Vermont will join the multi-state lawsuit challenging the Trump administration’s unconstitutional family separation policy. This policy must end and all families must be reunited.
Hundreds rally in Montpelier to protest Trump’s immigration policy
Awave of opposition to the Trump administration’s “zero tolerance” immigration policy arrived in Montpelier on Monday evening as hundreds of protesters rallied on the Statehouse lawn.
Human rights advocates say the administration’s policy, which has resulted in more than 2,300 immigrant children being separated from their parents, is “fundamentally cruel and inhumane.”
“Our humanity tells all of us that what has been happening for the last several weeks is simply wrong,” said the Rev. Joan Javier-Duval of the Unitarian Church of Montpelier.
Monday’s protest was organized by Rights & Democracy, Migrant Justice, ACLU Vermont and several other groups. It was the latest in a series of events aimed at resisting the president’s immigration agenda.
Early this month, members of those groups began gathering in front of a regional Immigration and Customs Enforcement (ICE) facility in Williston to bring attention to the family separation policy.
Since then, the opposition has turned into a nationwide public outcry. President Trump responded last week by signing an executive order to end the separations, but the administration still plans to detain immigrant families indefinitely as they await prosecution. Thousands of children remain separated from their parents.
Speakers in Montpelier on Monday acknowledged Trump’s reversal but said there was still work to do. Some used the event to draw attention to other government processes that lead to family separation, including deportation and mass incarceration.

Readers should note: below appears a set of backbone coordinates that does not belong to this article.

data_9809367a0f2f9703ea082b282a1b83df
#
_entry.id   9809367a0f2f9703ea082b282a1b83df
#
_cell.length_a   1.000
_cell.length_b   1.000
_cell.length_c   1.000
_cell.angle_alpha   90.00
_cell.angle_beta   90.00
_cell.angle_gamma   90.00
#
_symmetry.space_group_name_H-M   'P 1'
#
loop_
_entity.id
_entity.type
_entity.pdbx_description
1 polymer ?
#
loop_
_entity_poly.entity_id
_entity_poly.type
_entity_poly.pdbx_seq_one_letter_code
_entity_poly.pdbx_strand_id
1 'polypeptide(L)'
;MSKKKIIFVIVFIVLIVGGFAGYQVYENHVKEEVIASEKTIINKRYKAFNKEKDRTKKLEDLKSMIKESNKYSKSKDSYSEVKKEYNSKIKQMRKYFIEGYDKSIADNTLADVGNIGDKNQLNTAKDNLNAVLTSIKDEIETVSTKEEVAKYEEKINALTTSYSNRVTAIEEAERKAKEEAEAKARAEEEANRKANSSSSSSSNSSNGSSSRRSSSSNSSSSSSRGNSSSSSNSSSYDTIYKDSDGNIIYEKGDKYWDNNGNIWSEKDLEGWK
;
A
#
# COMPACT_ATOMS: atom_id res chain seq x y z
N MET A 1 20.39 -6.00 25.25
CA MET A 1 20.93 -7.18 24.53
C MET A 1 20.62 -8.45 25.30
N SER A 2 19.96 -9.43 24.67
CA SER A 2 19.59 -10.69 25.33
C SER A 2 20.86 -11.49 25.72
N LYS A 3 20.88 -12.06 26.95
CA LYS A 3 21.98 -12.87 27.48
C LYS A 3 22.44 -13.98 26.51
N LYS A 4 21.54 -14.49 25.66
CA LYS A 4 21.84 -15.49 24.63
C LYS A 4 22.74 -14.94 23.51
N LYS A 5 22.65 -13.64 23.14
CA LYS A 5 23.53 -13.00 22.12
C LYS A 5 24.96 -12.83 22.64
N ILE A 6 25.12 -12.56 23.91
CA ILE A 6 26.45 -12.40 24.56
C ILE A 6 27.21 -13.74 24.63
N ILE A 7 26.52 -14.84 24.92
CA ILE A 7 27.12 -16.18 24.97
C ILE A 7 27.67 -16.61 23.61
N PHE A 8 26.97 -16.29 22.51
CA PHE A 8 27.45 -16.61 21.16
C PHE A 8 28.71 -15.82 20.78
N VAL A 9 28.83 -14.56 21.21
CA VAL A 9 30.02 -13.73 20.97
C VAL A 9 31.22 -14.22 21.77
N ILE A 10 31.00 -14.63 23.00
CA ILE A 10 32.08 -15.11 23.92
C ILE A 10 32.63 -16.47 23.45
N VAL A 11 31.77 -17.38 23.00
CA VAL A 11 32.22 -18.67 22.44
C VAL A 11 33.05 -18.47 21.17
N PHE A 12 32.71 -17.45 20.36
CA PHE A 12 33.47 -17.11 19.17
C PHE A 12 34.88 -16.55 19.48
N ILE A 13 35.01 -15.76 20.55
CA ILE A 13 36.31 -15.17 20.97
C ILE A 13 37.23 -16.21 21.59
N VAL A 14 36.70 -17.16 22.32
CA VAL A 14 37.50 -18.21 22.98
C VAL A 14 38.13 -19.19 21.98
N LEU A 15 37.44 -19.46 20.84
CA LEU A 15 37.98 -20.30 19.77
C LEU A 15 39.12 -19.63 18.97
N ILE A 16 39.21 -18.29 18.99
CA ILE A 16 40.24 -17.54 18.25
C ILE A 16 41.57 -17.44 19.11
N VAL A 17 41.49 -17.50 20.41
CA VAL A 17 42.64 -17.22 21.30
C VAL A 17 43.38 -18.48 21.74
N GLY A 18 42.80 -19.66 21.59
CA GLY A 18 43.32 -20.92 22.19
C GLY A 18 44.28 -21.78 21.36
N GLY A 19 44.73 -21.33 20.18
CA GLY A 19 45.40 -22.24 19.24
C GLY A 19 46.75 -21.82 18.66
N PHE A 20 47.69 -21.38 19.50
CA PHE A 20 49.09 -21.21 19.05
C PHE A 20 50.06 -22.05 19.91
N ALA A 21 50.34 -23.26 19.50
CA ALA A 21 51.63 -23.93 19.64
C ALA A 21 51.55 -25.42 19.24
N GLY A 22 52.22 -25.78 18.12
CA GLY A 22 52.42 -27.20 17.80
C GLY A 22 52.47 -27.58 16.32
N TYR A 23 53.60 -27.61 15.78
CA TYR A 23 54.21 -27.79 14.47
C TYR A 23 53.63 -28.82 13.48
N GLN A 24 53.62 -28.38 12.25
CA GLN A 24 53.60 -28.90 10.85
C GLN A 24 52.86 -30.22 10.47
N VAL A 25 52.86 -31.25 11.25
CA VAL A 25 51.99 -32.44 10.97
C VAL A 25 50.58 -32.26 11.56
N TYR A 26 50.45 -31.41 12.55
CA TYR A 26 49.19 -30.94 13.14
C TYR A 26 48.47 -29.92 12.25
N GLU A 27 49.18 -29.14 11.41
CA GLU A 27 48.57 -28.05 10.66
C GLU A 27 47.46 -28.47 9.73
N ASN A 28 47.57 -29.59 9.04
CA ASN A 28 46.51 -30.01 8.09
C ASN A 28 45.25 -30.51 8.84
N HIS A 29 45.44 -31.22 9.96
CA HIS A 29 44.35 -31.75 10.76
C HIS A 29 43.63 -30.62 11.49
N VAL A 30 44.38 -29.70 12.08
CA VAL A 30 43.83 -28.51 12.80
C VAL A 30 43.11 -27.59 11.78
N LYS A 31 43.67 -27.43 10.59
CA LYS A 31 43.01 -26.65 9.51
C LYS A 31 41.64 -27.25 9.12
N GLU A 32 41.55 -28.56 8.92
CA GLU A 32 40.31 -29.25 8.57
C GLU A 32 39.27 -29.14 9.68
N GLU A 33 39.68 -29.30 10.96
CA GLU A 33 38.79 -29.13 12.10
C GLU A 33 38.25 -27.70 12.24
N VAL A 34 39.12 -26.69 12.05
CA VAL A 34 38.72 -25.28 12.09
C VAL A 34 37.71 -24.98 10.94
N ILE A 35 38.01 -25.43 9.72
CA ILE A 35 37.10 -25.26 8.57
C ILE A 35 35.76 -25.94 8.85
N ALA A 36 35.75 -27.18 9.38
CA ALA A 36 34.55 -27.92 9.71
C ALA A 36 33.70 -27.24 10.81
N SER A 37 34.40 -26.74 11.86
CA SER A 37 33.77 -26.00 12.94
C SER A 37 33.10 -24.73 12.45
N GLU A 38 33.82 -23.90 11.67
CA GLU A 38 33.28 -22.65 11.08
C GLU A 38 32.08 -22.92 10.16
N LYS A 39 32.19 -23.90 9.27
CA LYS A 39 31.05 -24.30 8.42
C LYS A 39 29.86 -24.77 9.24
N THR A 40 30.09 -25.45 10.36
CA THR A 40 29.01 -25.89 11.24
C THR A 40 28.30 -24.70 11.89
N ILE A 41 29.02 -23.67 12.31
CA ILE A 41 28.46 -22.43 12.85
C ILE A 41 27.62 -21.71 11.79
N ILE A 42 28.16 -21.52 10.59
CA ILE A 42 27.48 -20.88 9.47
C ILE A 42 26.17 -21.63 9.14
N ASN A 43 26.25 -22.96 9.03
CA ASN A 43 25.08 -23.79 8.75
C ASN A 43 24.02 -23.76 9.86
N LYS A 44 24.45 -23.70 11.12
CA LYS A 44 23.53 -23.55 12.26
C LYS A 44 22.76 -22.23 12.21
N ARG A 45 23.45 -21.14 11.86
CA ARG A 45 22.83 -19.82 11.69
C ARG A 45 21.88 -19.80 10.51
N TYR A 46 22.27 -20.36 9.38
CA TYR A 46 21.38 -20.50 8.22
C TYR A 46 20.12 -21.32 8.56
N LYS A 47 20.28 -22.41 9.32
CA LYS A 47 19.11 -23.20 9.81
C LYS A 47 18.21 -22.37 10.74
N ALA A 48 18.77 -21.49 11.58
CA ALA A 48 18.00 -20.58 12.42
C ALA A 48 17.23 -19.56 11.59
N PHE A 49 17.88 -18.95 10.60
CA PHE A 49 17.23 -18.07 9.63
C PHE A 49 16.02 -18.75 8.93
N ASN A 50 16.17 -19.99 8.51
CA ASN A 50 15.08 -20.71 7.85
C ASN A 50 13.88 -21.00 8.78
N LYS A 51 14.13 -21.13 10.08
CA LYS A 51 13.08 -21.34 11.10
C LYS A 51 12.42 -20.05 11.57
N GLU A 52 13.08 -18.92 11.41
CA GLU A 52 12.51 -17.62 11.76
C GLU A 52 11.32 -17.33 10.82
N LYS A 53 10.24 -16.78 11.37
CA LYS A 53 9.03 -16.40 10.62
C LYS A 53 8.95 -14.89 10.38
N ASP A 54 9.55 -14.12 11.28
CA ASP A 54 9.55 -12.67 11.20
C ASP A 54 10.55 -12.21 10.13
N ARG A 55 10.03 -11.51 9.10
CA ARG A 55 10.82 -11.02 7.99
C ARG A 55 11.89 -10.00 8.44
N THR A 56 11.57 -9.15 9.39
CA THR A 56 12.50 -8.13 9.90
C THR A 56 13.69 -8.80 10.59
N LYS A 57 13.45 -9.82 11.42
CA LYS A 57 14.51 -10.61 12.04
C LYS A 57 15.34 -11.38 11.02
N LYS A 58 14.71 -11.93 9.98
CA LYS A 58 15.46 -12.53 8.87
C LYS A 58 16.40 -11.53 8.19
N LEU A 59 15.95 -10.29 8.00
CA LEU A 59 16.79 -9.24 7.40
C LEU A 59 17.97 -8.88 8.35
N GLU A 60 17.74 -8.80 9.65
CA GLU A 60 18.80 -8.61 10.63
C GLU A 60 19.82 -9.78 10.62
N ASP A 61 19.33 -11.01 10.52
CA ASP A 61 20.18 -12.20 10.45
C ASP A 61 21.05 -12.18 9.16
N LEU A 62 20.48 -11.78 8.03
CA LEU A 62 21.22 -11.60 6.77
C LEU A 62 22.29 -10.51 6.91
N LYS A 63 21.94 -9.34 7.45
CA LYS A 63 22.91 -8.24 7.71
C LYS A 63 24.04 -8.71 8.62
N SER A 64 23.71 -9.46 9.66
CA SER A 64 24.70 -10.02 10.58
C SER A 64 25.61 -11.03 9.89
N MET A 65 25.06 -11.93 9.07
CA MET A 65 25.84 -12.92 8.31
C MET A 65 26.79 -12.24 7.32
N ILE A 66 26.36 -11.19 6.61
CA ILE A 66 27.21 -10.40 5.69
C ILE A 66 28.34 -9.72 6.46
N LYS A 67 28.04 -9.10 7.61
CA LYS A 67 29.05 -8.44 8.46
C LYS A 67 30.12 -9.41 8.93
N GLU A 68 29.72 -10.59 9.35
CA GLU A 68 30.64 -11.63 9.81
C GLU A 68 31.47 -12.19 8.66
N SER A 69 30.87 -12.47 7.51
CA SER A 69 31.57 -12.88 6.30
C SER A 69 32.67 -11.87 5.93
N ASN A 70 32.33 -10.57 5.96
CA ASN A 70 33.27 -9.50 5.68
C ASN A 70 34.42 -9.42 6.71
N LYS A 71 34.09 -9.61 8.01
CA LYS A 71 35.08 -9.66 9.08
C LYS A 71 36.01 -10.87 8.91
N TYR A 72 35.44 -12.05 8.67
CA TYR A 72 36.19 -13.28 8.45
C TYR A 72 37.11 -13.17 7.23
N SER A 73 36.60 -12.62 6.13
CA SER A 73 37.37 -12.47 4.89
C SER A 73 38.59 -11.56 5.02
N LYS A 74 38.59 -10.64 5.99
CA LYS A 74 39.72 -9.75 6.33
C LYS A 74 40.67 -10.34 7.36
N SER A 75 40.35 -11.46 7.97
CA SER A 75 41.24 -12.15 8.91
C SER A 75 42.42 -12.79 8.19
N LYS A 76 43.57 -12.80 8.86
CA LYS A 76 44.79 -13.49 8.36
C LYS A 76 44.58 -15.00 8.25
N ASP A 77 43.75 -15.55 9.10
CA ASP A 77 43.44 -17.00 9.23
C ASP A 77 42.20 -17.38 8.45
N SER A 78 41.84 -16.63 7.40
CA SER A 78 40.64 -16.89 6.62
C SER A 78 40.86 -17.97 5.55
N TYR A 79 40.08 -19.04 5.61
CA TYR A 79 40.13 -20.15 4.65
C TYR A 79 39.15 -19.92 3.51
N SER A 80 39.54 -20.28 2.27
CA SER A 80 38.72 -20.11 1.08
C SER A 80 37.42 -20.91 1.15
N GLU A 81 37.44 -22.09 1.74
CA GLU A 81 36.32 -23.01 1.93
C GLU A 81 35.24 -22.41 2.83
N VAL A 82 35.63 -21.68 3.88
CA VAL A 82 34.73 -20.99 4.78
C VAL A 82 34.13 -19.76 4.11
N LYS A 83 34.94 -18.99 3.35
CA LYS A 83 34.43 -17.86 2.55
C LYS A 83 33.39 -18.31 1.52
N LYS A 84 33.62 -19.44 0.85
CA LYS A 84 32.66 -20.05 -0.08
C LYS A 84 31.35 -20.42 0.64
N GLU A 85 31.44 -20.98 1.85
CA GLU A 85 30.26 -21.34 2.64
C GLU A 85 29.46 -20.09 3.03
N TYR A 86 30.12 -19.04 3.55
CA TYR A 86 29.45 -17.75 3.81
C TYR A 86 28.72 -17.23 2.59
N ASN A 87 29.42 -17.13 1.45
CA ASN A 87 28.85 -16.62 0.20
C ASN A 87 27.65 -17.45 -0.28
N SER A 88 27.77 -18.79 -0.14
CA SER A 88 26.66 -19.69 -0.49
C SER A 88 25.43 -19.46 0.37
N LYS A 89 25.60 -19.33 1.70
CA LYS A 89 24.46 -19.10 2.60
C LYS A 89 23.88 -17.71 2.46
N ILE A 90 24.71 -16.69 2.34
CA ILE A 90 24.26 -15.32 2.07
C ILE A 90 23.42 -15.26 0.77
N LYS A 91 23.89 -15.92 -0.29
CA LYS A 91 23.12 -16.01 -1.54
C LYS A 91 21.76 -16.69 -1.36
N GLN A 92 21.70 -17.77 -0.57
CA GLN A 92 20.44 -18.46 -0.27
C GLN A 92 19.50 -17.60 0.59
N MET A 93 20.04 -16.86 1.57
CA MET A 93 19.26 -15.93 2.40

“This crisis is not over until the administration proves that the policy has ended — which it has not proved yet — and that every single child has been reunited with his parents,” said Nico Amador, a community organizer for ACLU Vermont.
Repeating calls from a protest in Lyndonville on Friday, speakers at the Montpelier event pressed Gov. Phil Scott to take a stronger stance on federal immigration policy. Several groups have called for the governor to declare that no state funding will aid the enforcement of a “zero tolerance” policy.
“If we have to walk into his office and sit there until he signs something, we will do it,” said Amanda Garces, who helped organize Monday’s event.
“Families should be kept together,” Scott wrote in a statement last week affirming his opposition to the policy. “I call on the federal government to find the best path forward to keeping families together and ensuring humane and fair treatment of all, while securing our nation’s borders.”
Other state officials have also spoken out. A joint resolution condemning the family separation policy passed Vermont’s House of Representatives on Friday in a vote of 106-17. The Senate concurred with the resolution Monday.
Vermont Attorney General TJ Donovan plans to join a lawsuit challenging the Trump administration’s actions, he announced Monday.
Advocacy groups plan to gather again this coming Saturday in Burlington, Brattleboro, Rutland and other locations around the state, joining a national network of protests taking place across the U.S.